City hall

TIFTON — Tifton City Council reviewed water infrastructure and allowing package stores within city limits during its recent work session.

The first item on the agenda was the presentation of a priority project plan, constructed through the efforts of City Manager Pete Pyrzenski, Jeff West and Trey Gavin.

The plan would focus on renovating, restoring and improving the City of Tifton's water-related infrastructure, involving an array of projects including replacing and repairing city fire hydrants, improving various lift stations used in the sewer system and making much-needed alterations and repairs to a drainageway that has become heavily eroded and begun producing sinkholes.

Some council members expressed concern over the cost of the project, worrying that it may require the city to borrow money. However, Pyrzenski reported that the state of Georgia offers grants for infrastructure, allowing the city to take advantage of as much as $5.2 million to fund the project, and further attested that any additional money the plan might need could be taken out of a special purpose local option sales tax.

Other new business discussed included the announcement of three bidders for the construction of the Youth Development Center, the lowest being Harper & Company Builders, and the deliberation of continuing the intergovernmental agreement with the City of Nashville where Tifton provided natural gas to Nashville.

Pyrzenski suggested honoring the bid of Harper & Company Builders, which was $1,354,700 but said he wants to meet with the company and a URA representative before finalizing the deal. He wants to negotiate a price decrease within the city's budget.

West, public works project manager, said the city's 10-year contract with Nashville for natural gas would end in this month but the new contract would impose a new city distribution charge on Nashville on top of its regular rate.

While Mayor Julie Smith expressed doubts the deal was worth the effort, West said he plans to speak with officials from the City of Nashville before any decisions are made to ensure they are still interested in the deal.

Extensive deliberation was also spent amending the city's alcohol ordinance and requirements for package stores, as Tifton residents would soon be voting on potentially allowing package stores within the city limits.

City Clerk Jessica White said she hoped to define a standard for package stores prior to the election in case voters approve the measure. She listed some of the ideas she and Rob Wilmot, city attorney, have discussed, including requiring a distance of no less than 500 yards between package stores, limiting package stores to major streets and prohibiting them from strip centers while ensuring they are properly secure and safe.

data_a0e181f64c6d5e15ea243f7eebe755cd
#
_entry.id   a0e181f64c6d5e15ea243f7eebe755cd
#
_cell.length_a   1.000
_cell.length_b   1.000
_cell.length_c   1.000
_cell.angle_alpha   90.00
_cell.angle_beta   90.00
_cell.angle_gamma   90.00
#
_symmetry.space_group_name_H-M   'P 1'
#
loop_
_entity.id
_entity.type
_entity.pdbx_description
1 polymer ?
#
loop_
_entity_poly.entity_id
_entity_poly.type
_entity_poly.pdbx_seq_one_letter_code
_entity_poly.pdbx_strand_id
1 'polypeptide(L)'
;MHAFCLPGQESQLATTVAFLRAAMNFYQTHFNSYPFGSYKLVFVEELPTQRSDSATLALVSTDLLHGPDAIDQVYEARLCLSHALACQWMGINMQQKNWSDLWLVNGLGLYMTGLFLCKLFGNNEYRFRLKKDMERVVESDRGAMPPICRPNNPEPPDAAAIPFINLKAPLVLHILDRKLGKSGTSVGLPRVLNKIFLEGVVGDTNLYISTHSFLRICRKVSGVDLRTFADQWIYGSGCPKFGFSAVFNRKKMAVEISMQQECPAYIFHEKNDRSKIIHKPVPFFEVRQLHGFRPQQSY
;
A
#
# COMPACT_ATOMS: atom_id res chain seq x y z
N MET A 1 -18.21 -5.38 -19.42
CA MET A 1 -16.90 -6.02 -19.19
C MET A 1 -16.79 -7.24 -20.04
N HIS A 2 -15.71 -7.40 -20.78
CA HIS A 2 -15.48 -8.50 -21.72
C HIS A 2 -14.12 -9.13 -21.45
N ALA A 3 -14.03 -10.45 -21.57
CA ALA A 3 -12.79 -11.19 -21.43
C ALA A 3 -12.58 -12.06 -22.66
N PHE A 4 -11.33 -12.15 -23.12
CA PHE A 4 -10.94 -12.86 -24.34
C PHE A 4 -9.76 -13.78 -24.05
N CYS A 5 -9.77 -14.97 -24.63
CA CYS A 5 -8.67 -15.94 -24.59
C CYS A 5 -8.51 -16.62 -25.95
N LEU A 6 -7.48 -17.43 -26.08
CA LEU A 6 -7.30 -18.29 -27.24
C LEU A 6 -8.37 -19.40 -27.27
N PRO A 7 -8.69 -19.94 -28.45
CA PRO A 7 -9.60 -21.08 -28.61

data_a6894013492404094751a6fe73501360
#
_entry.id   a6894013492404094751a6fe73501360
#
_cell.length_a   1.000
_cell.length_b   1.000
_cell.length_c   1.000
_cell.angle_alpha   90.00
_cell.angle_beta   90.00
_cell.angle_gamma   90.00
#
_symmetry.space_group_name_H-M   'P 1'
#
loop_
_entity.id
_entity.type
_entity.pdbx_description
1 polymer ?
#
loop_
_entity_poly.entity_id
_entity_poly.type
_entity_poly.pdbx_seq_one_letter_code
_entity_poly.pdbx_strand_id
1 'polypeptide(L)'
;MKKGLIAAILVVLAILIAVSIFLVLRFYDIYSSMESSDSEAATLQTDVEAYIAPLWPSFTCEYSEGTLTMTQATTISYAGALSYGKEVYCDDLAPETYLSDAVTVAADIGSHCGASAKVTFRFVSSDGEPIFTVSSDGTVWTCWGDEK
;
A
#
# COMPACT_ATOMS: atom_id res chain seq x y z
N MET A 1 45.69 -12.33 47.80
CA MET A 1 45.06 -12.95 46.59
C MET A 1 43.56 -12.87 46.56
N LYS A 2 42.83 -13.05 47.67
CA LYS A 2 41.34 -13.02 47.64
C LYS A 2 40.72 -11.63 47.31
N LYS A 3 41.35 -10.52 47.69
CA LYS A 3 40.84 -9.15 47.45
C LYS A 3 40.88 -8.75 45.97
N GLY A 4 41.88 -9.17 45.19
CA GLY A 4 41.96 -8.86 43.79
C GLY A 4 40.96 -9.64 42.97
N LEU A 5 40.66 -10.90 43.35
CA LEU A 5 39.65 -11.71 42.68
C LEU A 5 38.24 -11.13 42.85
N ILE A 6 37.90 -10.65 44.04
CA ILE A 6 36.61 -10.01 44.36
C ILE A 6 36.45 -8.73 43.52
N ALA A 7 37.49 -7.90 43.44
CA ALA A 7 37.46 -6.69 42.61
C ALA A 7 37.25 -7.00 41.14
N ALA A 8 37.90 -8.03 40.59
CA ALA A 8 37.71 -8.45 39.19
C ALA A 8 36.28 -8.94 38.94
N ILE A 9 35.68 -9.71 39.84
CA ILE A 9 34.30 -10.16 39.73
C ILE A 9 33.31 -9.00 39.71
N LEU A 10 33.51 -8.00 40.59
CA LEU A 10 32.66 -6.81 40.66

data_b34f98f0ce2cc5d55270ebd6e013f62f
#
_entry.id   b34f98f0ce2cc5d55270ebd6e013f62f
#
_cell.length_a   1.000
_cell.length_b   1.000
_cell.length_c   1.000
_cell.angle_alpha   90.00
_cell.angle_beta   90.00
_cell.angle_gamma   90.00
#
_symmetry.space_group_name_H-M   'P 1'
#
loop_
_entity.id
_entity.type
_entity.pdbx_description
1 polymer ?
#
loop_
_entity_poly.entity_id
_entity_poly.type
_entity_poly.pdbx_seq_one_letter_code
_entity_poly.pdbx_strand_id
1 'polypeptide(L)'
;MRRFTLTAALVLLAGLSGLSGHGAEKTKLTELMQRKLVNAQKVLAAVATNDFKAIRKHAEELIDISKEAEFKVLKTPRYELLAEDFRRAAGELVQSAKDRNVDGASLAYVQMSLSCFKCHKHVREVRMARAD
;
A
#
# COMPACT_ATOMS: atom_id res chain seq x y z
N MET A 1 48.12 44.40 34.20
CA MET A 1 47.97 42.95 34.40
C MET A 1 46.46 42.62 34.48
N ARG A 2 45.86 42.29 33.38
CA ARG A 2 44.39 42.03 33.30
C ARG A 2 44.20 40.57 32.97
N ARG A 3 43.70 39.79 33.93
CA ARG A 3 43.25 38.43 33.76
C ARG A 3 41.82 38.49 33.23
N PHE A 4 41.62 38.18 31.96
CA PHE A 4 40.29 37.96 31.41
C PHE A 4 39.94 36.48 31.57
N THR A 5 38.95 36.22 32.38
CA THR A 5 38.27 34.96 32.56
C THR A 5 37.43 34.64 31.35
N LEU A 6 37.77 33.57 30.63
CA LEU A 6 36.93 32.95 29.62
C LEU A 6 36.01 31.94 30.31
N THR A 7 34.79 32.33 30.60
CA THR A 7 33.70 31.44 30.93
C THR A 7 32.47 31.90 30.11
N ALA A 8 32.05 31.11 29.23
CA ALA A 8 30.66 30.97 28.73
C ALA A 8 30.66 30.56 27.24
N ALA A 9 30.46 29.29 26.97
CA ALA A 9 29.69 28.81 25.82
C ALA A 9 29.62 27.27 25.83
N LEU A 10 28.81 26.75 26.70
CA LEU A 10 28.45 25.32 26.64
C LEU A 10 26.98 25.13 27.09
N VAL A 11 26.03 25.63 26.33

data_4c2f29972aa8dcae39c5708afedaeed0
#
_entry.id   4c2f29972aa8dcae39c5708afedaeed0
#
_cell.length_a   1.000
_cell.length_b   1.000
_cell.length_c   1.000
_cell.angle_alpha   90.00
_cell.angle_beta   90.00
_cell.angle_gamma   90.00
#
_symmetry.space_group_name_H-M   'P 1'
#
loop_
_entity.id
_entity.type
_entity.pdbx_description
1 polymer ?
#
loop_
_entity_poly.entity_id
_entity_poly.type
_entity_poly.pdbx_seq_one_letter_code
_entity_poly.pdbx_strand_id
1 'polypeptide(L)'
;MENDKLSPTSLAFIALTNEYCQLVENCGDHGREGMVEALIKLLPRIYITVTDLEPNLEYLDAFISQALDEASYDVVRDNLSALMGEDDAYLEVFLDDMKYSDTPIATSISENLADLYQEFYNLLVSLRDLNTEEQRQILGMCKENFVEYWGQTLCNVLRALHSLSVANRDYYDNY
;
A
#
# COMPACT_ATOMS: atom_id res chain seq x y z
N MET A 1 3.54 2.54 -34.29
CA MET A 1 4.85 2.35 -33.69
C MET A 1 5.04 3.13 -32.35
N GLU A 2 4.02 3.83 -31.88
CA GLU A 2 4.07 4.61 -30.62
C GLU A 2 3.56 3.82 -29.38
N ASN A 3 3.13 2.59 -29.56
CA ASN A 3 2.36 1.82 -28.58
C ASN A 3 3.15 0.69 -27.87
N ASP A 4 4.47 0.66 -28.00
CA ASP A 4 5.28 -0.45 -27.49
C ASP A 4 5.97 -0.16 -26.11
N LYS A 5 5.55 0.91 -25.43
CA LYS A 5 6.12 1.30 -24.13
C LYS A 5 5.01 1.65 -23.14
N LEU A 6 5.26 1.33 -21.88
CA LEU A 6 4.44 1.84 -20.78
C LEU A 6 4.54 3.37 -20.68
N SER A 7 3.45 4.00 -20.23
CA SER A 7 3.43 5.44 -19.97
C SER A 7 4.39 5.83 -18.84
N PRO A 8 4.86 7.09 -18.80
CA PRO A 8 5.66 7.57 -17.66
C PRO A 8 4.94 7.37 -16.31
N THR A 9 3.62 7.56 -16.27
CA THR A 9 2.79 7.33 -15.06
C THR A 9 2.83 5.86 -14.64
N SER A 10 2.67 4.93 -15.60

The issue of licensing was also discussed, with Wilmot bringing up the lottery process used in other states, which supposedly guarantees there would be no more than three licenses to a district.

While council members seemed receptive to the idea, some expressed concern it might be difficult for applicants to hold onto their licenses with this process and would have to reenter the lottery to be renewed. Wilmot assured them as long as the license holders put their licenses toward a business and adhered to a set of regulations, they would have the licenses indefinitely.

Ultimately, Pyrzenski suggested that he, White and Wilmot could work on a more concrete description of the topic that could be presented to council at a later date. Council agreed, resolving its new business and moving onto the items to be discussed during the regular meeting.

Items included designating the annual Rhythm and Ribs BBQ Festival as a festival under the city's festival ordinance, updating the schedule of a variety of fees, such as water restriction surcharges and garbage rates, and a discussion about declaring two sections of property surplus.

The two lands up for debate, one an unused alley at 1629 N. Tift Ave., the other a piece of property on Parcel No. T018 001, are both owned by the city, yet are at the moment unused.

The Tift Avenue alleyway is a 10-by-50-foot line of property just north of Dollar General, and possesses nothing the city requires. It was even debated at the meeting why the city still owns it.

The property on Parcel No. T018 001 has had a development offer, though how it would be used is unknown. Like with the alleyway, there are no utilities on the property that are necessary to the city, but declaring the property surplus would give the city permanent easement for utilities.

The two sections of land will be discussed further at the next council meeting.

Pyrzenski announced the date for the groundbreaking of Nine Oak Apartments being set for Sept. 29.

Pyrzenski suggested a 3% raise to be given to all city employees, which was considered by the council but agreed to be discussed at a later date.

Crystal Gaillard introduced the Isaac Felton, the new community coordinator. Felton will not be replacing Bruce Green, but would instead be sharing his duties, particularly being charged with organizing and overseeing the tire hauling event in early October.

Vice Mayor Wes Ehlers took a moment to emphasize the importance of Tifton residents getting vaccinated.

The mayor thanked the people who attended and assisted in the organization of Sen. Jon Ossoff's recent visit to Tifton, also announcing that Ossoff and his staff expressed an interest in returning to Tifton. 

The work session concluded with council members taking a one-minute recess, then reconvening for an executive session.

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